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PostPosted: Fri Feb 15, 2013 11:28 am 
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Well, my first post on this forum was the 25th of November 2011, seems a very very long time and knowledge base ago. This forum has been invaluable to my learning experience concerning the gym and nutrition, and I thank everyone for helping me, as the majority of the time I'm the one asking questions!

A wanna share with you my workout, to allow more improvements to be made....so here goes....

Shoulders
Lateral raise, facepulls, seated dumbbell press, upright row, and rear delt flyes.

Back
Pull ups, machine low row (wide grip), shrugs, inverted rows

Legs
Squats, calf raises

Abs
Ab roller, leg raises, plank, side planks

Biceps
Hammer curl, normal curl

Triceps
Dips, cable pushdowns

Chest
Incline press (dumbbells or bar)

Regarding sets and reps, I've being doing say 4 sets, decreasing reps and increasing weight, normally starting on 15 reps, going down to 4/5/6 depending on how many I can do. For progression, I aim to do at least one rep extra on each weight, then starting on a higher weight after a few weeks of improvement, therefore finishing on a higher weight.

Questions....

1. Facepulls, what kinda angle should I be doing them at for maximum rear delt activation?

2. What are the most effective ways to hit/improve the rotator cuff and the infraspinatus? (just found out the infraspinatus is in the rotator cuff).

3. What is the most effective way to do rear delt flyes? I've been doing the ones where you sit on the edge of a bench, previously been doing the lieing down ones.

It has been mentioned that most people get the form wrong for rear delts, hence all the questions.

Feel free to critique everything


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PostPosted: Fri Feb 15, 2013 3:23 pm 
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so.... you've been here 14 months and you present your workout like that?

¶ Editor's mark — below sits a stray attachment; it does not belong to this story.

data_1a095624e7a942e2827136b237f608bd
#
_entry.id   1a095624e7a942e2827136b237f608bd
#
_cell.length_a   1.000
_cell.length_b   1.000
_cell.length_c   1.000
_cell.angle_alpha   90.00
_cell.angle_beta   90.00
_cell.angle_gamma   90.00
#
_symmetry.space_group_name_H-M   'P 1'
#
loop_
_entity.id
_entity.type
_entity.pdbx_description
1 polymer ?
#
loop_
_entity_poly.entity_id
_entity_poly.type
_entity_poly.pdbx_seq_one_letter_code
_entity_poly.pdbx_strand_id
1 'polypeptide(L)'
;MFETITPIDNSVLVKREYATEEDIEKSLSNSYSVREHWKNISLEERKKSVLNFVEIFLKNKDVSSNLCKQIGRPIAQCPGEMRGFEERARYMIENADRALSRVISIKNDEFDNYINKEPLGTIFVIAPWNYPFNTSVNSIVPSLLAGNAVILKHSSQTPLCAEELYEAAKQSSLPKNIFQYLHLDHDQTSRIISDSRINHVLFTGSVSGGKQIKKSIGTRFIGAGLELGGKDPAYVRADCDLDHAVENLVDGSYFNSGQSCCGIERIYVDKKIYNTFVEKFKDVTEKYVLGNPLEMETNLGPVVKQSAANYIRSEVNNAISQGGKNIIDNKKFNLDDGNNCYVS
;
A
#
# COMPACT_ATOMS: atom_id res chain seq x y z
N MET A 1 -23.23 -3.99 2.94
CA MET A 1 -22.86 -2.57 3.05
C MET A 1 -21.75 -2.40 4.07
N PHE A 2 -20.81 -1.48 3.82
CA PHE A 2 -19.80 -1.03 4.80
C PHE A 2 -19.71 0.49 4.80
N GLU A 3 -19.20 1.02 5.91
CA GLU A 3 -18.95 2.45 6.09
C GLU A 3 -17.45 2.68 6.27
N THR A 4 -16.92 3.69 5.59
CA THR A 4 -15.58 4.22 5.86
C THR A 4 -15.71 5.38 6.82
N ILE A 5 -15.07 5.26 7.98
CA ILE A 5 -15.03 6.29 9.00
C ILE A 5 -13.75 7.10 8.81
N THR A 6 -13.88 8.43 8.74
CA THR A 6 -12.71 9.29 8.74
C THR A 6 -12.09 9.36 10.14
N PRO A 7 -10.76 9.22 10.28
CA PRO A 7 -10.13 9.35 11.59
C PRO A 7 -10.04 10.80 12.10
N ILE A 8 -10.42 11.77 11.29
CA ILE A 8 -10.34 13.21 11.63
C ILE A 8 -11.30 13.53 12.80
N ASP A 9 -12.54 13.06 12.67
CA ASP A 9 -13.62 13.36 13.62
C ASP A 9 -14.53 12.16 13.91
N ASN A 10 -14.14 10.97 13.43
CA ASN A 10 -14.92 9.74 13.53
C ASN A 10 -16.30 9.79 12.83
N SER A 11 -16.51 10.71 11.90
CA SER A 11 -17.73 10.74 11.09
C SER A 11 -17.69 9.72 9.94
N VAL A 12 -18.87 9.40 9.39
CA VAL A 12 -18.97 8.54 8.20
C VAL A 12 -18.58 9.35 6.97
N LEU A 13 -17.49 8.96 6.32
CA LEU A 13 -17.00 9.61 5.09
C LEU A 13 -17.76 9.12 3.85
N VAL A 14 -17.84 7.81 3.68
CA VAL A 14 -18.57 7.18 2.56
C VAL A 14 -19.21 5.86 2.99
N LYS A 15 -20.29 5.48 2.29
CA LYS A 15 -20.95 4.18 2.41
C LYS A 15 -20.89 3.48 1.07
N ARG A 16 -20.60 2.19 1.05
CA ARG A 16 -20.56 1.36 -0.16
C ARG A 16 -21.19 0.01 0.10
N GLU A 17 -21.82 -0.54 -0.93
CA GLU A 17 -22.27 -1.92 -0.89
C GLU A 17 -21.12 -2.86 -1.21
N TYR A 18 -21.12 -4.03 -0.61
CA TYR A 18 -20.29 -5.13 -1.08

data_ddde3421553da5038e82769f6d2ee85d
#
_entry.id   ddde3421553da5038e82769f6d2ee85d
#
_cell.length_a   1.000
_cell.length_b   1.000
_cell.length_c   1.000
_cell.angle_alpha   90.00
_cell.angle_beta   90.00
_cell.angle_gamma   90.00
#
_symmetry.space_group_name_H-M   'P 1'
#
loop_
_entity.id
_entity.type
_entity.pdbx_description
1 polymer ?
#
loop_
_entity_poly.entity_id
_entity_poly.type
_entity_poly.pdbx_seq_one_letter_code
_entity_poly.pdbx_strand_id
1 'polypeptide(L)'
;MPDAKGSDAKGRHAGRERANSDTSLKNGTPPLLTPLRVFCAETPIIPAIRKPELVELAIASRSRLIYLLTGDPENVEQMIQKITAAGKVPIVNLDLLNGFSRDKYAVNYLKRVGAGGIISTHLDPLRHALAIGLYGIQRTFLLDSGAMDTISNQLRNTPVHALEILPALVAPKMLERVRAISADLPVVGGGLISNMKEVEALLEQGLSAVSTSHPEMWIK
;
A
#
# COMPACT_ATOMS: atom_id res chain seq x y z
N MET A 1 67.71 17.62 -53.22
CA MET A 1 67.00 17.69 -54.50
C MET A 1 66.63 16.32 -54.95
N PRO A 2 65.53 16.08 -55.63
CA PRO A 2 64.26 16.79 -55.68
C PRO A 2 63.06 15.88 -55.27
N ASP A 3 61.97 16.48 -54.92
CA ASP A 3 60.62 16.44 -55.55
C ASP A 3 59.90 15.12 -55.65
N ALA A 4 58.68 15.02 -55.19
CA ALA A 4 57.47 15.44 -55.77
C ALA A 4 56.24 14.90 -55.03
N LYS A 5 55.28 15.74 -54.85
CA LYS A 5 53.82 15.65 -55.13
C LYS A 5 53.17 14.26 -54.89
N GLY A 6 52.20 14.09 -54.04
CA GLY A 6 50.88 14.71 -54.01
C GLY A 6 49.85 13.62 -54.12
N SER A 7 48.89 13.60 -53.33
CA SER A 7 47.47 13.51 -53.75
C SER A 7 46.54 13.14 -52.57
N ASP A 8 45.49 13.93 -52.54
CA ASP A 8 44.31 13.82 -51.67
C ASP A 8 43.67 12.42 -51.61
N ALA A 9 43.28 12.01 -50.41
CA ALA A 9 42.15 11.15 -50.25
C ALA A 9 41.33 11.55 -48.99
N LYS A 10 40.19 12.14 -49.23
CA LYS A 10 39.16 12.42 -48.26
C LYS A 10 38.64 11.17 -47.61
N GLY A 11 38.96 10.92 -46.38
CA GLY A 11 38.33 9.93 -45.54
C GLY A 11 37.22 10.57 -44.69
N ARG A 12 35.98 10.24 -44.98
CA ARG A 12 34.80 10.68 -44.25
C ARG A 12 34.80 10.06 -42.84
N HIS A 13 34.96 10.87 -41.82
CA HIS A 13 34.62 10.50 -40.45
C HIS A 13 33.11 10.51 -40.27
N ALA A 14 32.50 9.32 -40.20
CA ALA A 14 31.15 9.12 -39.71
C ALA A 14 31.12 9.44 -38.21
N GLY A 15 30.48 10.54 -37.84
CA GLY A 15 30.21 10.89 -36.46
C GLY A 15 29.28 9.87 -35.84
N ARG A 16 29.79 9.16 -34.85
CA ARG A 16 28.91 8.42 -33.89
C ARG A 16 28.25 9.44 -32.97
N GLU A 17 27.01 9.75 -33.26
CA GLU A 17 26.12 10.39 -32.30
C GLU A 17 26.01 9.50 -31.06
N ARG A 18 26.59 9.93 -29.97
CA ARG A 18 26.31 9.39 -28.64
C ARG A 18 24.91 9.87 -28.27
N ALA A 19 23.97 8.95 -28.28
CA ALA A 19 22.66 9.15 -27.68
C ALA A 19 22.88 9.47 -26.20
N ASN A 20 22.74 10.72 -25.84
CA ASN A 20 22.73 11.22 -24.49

Do you do all of those every time, every day?
Or perhaps you have a day just for Triceps?

Help me, help you.

ps. Add some hammy work
pps. Rear delts are often neglected that doesn't mean they s/b the most important concern, otherwise.


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PostPosted: Fri Feb 15, 2013 4:56 pm 
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how do you organise the exercises?

two exercises for legs is lazy. Add a hamstring curl and a deadlift variation.

Face pulls I've always felt are more of an upper back exercise than shoulders. Just get your elbows back as far as you can, that'll get your shoulders as involved as they can be.

It seems that you fixate on your shoulders. While I admit that shoulders make the physique, having big, broad looking shoulders is about more than just hammering your rear/lateral delts. Big lats, a big upper back, a big chest and a small waist all give the illusion of wider shoulders, you should dedicate just as much time to those body parts as you do your delts.

By all means hammer your shoulders, but don't neglect your other body parts to do so.


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PostPosted: Sun Feb 17, 2013 8:40 am 
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You have 7 categories, and 1 of them is legs? Haven't you learned anything in 14 months here? Not even that people would yell at you for listing legs in a way that makes it look like it's only 1/7 of your training?

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PostPosted: Sun Feb 17, 2013 8:49 am 
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Jungledoc wrote:
You have 7 categories, and 1 of them is legs? Haven't you learned anything in 14 months here? Not even that people would yell at you for listing legs in a way that makes it look like it's only 1/7 of your training?


You would think that he would have at least learned the value of hinging and carrying.

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PostPosted: Sun Feb 17, 2013 10:19 am